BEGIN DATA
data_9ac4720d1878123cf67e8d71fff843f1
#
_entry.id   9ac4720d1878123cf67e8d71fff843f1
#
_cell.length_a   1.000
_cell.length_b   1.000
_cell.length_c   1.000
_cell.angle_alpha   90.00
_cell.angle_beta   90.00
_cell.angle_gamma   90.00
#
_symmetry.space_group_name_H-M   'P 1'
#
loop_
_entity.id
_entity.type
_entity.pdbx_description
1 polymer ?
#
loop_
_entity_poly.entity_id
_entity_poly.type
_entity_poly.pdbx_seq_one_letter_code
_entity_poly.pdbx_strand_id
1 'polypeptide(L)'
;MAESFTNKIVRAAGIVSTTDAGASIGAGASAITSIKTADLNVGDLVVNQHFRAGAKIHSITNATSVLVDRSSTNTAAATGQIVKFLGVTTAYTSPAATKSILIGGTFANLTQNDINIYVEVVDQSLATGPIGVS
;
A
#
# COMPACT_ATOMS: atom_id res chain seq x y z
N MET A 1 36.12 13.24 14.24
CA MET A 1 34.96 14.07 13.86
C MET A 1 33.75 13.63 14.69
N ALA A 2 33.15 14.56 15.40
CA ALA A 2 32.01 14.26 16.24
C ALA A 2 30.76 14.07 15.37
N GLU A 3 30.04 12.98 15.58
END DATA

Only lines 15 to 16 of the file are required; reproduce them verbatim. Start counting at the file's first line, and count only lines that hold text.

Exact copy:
_entity.id
_entity.type